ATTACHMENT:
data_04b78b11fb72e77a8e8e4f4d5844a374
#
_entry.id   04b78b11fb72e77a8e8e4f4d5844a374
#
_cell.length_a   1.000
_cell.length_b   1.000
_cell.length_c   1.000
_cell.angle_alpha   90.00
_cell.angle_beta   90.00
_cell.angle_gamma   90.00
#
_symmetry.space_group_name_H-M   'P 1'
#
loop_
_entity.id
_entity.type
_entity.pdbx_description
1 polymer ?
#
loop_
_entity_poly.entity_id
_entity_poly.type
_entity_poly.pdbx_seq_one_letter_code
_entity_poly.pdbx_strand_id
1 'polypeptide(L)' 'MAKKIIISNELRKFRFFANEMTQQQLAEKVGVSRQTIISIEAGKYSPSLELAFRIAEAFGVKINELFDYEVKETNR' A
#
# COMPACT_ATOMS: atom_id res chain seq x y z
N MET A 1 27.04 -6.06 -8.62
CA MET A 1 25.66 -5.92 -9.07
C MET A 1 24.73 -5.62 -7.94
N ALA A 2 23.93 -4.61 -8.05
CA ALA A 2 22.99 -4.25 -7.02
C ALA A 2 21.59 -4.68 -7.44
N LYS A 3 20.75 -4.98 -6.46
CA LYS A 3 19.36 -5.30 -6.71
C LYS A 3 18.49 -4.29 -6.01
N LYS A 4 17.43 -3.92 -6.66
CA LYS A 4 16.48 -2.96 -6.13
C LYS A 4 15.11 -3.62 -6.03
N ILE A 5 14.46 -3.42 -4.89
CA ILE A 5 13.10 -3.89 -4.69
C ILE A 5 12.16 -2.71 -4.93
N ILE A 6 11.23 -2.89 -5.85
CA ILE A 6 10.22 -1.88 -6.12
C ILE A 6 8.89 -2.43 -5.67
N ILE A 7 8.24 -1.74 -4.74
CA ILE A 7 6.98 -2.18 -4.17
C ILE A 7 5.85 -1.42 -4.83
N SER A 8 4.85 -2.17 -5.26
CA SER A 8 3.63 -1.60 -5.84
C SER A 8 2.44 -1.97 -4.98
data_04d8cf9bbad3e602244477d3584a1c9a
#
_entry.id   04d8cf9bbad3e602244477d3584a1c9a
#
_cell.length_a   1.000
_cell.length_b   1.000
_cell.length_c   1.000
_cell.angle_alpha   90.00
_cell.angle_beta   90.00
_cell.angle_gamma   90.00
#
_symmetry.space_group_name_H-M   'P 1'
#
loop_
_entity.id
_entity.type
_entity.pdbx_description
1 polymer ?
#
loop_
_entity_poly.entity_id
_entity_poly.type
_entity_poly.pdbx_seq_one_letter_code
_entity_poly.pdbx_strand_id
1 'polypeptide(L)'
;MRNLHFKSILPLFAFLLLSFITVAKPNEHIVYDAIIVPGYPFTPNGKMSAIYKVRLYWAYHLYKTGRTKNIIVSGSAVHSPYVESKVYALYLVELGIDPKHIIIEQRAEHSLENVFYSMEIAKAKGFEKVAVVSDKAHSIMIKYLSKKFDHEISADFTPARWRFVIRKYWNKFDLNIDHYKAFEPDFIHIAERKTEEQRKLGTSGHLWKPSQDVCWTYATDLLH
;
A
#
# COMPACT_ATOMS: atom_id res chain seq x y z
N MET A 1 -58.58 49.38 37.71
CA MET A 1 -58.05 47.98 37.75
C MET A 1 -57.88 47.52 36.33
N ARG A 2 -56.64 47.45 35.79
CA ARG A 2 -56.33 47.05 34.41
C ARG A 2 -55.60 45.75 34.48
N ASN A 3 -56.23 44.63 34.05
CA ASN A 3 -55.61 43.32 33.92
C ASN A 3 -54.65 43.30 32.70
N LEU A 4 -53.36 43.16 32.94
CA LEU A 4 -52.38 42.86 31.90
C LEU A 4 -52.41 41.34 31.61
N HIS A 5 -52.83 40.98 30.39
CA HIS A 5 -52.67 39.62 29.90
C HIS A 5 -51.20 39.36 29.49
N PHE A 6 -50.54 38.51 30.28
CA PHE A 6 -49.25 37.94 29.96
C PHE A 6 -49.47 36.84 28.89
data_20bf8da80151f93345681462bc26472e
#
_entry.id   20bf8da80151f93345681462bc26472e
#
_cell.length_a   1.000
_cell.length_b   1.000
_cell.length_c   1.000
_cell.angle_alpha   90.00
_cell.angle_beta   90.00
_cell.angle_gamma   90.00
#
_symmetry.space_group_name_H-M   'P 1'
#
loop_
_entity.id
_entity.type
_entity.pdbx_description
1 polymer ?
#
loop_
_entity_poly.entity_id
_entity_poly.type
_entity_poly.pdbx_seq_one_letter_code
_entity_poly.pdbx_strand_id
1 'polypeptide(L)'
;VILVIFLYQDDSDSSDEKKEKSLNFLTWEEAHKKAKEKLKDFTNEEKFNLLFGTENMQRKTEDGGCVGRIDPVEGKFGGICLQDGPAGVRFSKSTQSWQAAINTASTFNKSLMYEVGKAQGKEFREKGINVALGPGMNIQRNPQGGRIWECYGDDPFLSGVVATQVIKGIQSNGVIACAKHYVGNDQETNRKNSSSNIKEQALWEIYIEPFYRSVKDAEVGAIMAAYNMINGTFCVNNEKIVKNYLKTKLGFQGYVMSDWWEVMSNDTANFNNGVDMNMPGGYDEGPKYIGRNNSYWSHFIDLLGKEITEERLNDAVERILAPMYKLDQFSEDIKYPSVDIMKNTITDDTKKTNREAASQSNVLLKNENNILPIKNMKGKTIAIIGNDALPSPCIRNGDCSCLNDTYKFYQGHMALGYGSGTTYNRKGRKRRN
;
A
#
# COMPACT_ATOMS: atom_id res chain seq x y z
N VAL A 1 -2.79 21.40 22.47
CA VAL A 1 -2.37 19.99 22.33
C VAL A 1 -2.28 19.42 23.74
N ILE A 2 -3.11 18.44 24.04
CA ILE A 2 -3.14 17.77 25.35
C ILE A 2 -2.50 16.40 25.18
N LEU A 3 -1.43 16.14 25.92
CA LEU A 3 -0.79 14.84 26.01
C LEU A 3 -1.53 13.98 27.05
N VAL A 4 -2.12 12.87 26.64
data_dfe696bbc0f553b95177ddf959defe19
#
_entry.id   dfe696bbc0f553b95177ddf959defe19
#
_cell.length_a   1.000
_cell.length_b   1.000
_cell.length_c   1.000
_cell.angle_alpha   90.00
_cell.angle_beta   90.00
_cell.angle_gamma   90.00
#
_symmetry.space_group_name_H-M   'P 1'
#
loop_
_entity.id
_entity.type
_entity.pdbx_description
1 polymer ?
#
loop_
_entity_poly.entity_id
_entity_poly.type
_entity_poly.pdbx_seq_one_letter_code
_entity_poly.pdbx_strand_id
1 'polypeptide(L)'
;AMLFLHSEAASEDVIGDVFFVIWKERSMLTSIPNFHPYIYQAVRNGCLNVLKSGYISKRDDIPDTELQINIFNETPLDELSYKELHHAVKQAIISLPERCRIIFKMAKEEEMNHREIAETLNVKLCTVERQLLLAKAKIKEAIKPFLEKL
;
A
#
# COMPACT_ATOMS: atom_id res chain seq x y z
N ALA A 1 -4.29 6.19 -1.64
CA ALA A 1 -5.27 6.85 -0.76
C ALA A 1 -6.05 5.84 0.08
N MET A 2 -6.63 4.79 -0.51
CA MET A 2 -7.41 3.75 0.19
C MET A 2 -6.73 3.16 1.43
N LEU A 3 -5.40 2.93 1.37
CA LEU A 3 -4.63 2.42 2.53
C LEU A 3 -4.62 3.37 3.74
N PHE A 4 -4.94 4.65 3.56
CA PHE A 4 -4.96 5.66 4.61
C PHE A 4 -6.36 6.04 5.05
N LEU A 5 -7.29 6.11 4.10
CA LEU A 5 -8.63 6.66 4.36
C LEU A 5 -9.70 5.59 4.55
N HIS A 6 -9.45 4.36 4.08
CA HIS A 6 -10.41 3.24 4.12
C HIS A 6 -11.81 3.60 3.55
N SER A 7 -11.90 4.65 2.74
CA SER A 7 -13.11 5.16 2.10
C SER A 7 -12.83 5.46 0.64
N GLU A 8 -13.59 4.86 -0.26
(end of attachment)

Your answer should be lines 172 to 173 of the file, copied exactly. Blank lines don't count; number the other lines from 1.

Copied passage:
C ALA A 1 -6.05 5.84 0.08
N MET A 2 -6.63 4.79 -0.51